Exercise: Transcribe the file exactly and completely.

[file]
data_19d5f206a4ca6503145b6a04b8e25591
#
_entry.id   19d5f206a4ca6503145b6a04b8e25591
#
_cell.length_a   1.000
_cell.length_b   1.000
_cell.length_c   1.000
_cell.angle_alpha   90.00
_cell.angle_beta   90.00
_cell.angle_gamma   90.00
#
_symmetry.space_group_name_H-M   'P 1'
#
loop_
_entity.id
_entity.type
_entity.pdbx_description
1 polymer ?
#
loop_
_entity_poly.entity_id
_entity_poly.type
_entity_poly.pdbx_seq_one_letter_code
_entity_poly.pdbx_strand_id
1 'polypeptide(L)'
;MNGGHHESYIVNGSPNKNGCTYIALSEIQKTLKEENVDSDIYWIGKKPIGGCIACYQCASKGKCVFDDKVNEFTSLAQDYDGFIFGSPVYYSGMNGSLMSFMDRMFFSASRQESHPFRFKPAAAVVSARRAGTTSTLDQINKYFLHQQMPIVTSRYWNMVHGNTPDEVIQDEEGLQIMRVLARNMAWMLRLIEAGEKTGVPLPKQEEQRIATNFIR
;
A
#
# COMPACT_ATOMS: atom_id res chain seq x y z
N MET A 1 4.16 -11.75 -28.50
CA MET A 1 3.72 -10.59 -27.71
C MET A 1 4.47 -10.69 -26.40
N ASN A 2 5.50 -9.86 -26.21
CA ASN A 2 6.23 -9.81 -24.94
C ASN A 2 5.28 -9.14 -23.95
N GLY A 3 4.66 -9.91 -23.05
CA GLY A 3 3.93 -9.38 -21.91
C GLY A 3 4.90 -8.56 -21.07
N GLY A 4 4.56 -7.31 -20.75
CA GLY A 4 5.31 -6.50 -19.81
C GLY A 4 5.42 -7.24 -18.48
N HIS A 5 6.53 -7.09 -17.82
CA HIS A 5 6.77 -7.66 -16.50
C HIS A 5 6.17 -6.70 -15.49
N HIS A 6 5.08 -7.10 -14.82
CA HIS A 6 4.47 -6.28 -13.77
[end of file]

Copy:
data_19d5f206a4ca6503145b6a04b8e25591
#
_entry.id   19d5f206a4ca6503145b6a04b8e25591
#
_cell.length_a   1.000
_cell.length_b   1.000
_cell.length_c   1.000
_cell.angle_alpha   90.00
_cell.angle_beta   90.00
_cell.angle_gamma   90.00
#
_symmetry.space_group_name_H-M   'P 1'
#
loop_
_entity.id
_entity.type
_entity.pdbx_description
1 polymer ?
#
loop_
_entity_poly.entity_id
_entity_poly.type
_entity_poly.pdbx_seq_one_letter_code
_entity_poly.pdbx_strand_id
1 'polypeptide(L)'
;MNGGHHESYIVNGSPNKNGCTYIALSEIQKTLKEENVDSDIYWIGKKPIGGCIACYQCASKGKCVFDDKVNEFTSLAQDYDGFIFGSPVYYSGMNGSLMSFMDRMFFSASRQESHPFRFKPAAAVVSARRAGTTSTLDQINKYFLHQQMPIVTSRYWNMVHGNTPDEVIQDEEGLQIMRVLARNMAWMLRLIEAGEKTGVPLPKQEEQRIATNFIR
;
A
#
# COMPACT_ATOMS: atom_id res chain seq x y z
N MET A 1 4.16 -11.75 -28.50
CA MET A 1 3.72 -10.59 -27.71
C MET A 1 4.47 -10.69 -26.40
N ASN A 2 5.50 -9.86 -26.21
CA ASN A 2 6.23 -9.81 -24.94
C ASN A 2 5.28 -9.14 -23.95
N GLY A 3 4.66 -9.91 -23.05
CA GLY A 3 3.93 -9.38 -21.91
C GLY A 3 4.90 -8.56 -21.07
N GLY A 4 4.56 -7.31 -20.75
CA GLY A 4 5.31 -6.50 -19.81
C GLY A 4 5.42 -7.24 -18.48
N HIS A 5 6.53 -7.09 -17.82
CA HIS A 5 6.77 -7.66 -16.50
C HIS A 5 6.17 -6.70 -15.49
N HIS A 6 5.08 -7.10 -14.82
CA HIS A 6 4.47 -6.28 -13.77